I’ll see you and I’ll raise you 96 hours…
Then there was that time when 96 hours turned into two years…
A couple of (relatively – you know me!) quick thoughts relative to Emergency Management for your consideration as we start the slide from Spring to Summah (which has pretty much happened everywhere, but the calendar can sometimes hold sway).
First off (and I suspect this will not necessarily be a big surprise to you folks as a working concept), our friends in Chicago (in their infinite wisdom and grace) will allow response to the pandemic to be used to meet the response activation/testing requirements outlined in the Emergency Management chapter.
The specific “asks” are to make sure you include an evaluation of performance in the six critical areas (communications, resources & assets, safety & security, staff responsibilities, utility systems, patient clinical & support activities) in whichever documentation format, etc., your organization has deemed appropriate. (Be mindful that if you use the prototypical AAR format, you may have to “tease out” the six critical TJC functions—I think they’re in there, but it would seem they don’t always “jump out” at the surveyors).
You can also use the pandemic response for both required exercises as long as you reflect the community integration piece for the one evaluation and the facility-based piece for the second evaluation (or do both for both—it’s all good). I think we can all agree that the last two years have tested our response capabilities in ways that we might never have imagined, but we kept the doors open and took care of the patients, despite the challenges. If that’s not preparedness, I’m not sure what is. You can see the published FAQ : https://www.jointcommission.org/standards/standard-faqs/hospital-and-hospital-clinics/emergency-management-em/000002335/
Item No. 2 is just a recap of where we are relative to the 96-hour rule/scenario; they’ve not yet updated the FAQ for this standard to reflect all accreditation programs just yet (as of mid-day on May 26, 2022, it was ambulatory and behavioral health EM chapters that were referenced), but I think we can intuit that there will be some re-publishing of EM FAQs in the wake of the newly minted EM chapter.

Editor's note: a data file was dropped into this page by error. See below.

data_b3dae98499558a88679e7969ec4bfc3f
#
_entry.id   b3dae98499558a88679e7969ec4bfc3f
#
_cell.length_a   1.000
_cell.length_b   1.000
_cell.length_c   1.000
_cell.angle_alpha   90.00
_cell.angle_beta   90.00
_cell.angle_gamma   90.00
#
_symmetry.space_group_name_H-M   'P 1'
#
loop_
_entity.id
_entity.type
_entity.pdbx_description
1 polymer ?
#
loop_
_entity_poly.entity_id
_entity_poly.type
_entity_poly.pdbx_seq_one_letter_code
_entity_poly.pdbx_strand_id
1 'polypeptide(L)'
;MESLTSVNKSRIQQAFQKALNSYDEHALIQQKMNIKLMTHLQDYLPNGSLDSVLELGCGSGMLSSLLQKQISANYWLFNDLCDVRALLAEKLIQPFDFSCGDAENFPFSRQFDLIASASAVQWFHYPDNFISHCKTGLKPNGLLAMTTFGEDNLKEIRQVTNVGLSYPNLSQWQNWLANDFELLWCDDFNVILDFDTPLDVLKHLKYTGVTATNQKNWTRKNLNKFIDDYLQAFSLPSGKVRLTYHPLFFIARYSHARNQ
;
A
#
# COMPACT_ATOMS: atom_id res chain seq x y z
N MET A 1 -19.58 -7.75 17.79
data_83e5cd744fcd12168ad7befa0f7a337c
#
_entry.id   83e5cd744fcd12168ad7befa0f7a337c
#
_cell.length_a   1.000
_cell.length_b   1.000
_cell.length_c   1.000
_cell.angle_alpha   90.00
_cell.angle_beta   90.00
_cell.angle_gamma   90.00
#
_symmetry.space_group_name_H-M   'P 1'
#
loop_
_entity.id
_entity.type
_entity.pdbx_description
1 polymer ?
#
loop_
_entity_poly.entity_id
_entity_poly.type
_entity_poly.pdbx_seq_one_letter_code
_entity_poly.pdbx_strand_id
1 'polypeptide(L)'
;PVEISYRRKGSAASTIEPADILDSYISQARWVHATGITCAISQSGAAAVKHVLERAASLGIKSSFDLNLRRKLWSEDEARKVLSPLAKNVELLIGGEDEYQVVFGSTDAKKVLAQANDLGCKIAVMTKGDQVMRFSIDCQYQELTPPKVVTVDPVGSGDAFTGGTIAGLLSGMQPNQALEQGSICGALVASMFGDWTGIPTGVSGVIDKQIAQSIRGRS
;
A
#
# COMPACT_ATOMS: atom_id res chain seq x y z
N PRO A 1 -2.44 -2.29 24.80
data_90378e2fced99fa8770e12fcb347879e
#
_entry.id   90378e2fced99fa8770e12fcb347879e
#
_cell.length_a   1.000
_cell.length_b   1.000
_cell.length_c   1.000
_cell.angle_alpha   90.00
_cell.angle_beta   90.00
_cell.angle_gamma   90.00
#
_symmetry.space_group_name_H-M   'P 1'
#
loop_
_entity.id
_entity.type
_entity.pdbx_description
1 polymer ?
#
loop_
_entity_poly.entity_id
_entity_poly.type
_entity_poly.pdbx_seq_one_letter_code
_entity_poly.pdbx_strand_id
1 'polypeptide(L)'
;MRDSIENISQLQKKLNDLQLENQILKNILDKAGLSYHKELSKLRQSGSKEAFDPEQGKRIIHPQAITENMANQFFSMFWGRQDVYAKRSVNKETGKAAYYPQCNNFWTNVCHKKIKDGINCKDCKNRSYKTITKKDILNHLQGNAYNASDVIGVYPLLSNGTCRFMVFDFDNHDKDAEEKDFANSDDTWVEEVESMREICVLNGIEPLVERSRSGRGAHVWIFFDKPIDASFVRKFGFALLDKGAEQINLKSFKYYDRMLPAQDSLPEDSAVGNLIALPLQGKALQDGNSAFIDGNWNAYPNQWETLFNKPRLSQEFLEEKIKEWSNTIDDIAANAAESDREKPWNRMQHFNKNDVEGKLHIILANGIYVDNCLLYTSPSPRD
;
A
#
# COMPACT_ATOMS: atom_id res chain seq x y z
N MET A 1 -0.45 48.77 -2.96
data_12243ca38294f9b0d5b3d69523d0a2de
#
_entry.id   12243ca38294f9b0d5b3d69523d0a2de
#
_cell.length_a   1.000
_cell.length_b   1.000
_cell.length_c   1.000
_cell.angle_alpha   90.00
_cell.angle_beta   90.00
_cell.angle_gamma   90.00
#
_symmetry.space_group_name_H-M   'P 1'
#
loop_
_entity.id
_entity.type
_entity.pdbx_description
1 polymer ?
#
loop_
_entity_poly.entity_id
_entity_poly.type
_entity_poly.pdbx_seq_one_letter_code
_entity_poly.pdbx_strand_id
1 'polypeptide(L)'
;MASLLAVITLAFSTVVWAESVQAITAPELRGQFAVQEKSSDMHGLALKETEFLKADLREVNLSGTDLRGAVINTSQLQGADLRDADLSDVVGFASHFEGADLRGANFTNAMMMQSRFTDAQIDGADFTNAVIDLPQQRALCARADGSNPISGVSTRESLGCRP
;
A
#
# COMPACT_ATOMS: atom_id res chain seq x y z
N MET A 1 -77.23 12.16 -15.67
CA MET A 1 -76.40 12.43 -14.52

As we wait for the update of the FAQs, this article at the Accreditation Quality Center will give you something upon which to hang a regulatory hat or two; particularly if someone is looking for 96-hours’ worth of stuff. https://www.accreditationqualitycenter.com/articles/what-know-about-96-hour-rule-em-operations.
The important dynamic of this whole thing is not so much the having of 96-hours’ worth of stuff, but rather knowing when things are starting to get tight on the availability side of things, for when you need to start making the “tough” decisions about preparing for evacuation. If we have learned nothing else these last two years, it is that healthcare has an enormous capacity for improvisation when it comes to keeping the doors open – bravo a tutti!
About the Author: Steve MacArthur is a safety consultant with The Greeley Company in Danvers, Mass. He brings more than 30 years of healthcare management and consulting experience to his work with hospitals, physician offices, and ambulatory care facilities across the country. He is the author of HCPro's Hospital Safety Director's Handbook and is contributing editor for Healthcare Safety Leader. Contact Steve at firstname.lastname@example.org.